Richard Tullier, CPA explains year-end tax planning in the time of COVID: Throughout this year, I often have thought of a quote from Woody Allen: “If you want to make God laugh, tell him about your plans.” I’d say substitute 2020 for God and the quote applies. While there have been many surprises this year, you still have a chance to actually prepare for one 2021 certainty: taxes will need to be filed.
The simplest goal of tax planning is to accelerate deductions and defer income. In traditional year ends, you would consider if there are any purchases or expenses you will pay in the new year that you could just as easily pay for now, thus accelerating the deduction into the current year on the cash basis. You could also either slow down or accelerate collections depending on your tax method. You would be thinking now about how much to contribute into your retirement plan either personally or through your company. Normally now you would wonder, also, if you could buy something on a credit card and still get the deduction in the current year (yes you can). But mostly you’d be realizing that more money means more taxes.
But this is 2020 and there are new considerations that run contrary to traditional planning. Consider these for year-end tax planning in the time of COVID:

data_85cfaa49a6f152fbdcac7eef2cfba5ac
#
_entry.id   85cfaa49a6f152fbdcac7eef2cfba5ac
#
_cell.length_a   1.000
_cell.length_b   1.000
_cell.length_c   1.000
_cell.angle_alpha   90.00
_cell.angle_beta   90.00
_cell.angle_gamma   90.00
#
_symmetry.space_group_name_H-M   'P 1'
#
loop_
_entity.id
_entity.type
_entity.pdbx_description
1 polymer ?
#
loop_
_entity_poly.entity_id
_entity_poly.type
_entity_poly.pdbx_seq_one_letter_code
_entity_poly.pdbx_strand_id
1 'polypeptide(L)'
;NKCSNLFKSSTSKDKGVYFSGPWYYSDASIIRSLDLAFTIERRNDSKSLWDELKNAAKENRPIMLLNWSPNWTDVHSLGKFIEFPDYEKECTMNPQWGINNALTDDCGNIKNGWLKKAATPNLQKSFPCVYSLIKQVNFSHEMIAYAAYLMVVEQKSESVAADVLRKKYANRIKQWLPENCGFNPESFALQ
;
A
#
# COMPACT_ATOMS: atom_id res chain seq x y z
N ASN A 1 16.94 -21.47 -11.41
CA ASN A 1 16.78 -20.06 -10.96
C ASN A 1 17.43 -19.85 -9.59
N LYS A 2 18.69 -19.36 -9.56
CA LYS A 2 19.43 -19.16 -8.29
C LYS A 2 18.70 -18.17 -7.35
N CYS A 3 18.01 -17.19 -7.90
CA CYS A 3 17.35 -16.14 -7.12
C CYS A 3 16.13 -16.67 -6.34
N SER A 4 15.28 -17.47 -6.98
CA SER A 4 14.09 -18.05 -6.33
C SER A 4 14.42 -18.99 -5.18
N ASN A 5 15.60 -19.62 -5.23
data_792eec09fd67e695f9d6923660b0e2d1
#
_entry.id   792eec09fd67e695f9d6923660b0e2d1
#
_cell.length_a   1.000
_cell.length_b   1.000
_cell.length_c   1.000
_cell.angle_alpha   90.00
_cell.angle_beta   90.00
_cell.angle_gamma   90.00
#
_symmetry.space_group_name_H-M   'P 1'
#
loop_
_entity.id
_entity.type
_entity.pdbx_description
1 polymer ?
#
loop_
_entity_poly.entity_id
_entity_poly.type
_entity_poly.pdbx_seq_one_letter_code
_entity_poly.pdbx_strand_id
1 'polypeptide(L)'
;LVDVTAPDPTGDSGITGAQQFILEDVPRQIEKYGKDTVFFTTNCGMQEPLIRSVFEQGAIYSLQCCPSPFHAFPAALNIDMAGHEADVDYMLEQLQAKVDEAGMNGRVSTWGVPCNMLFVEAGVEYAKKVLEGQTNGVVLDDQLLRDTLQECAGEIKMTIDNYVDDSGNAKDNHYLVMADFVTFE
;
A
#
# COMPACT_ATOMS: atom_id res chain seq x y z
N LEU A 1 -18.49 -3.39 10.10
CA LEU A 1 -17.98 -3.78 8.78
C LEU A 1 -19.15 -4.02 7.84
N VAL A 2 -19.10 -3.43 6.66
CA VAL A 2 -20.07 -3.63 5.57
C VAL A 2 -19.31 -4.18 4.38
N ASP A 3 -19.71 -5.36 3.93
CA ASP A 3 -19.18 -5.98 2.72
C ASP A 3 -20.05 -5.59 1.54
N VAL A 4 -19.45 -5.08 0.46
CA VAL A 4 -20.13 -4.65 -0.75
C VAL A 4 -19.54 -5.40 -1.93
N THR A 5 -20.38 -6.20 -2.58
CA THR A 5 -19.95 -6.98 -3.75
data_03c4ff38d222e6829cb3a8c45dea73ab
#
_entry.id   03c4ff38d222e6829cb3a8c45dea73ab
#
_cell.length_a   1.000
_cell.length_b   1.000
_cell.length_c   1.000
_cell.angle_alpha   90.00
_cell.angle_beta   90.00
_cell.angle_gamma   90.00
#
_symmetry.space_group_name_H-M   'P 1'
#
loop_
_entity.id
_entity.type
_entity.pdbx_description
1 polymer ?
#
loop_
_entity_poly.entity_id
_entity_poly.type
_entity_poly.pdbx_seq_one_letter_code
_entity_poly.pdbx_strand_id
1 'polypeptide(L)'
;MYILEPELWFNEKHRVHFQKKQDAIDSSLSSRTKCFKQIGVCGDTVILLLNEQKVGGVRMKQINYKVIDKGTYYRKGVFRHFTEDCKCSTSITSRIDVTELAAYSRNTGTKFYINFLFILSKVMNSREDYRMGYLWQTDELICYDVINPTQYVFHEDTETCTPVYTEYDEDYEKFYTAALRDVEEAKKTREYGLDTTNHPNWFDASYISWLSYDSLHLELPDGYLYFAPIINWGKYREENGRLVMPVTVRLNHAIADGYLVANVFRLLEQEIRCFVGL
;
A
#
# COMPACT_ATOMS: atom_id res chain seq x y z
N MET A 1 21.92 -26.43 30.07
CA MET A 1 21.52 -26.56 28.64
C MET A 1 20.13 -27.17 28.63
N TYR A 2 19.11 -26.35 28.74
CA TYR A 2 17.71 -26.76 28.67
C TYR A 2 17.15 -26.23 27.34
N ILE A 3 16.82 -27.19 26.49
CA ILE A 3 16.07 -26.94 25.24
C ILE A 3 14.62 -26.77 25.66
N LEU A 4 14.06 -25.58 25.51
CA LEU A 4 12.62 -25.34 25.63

- Would it be better to take income in 2020 if you have large losses?
- When should you apply for PPP loan forgiveness and how does that affect taxes?
- Should you make a withdrawal from your retirement to help pay your bills?
- Do you have prior income years that you can offset with Net Operating Losses from 2020?
- Have you amended returns for any changes from the CARES Act?
If you feel you don’t know the answers, give us a call and we will be happy to go over these and other questions with you. While there have been many surprises this year, you still have a chance to actually prepare for one 2021 certainty: taxes will need to be filed.
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- Detailed Summary of the “FAMILIES FIRST CORONAVIRUS RESPONSE ACT” - March 20, 2020
- Federal Taxes Delayed – 3/20/20 Update for Taxpayers - March 19, 2020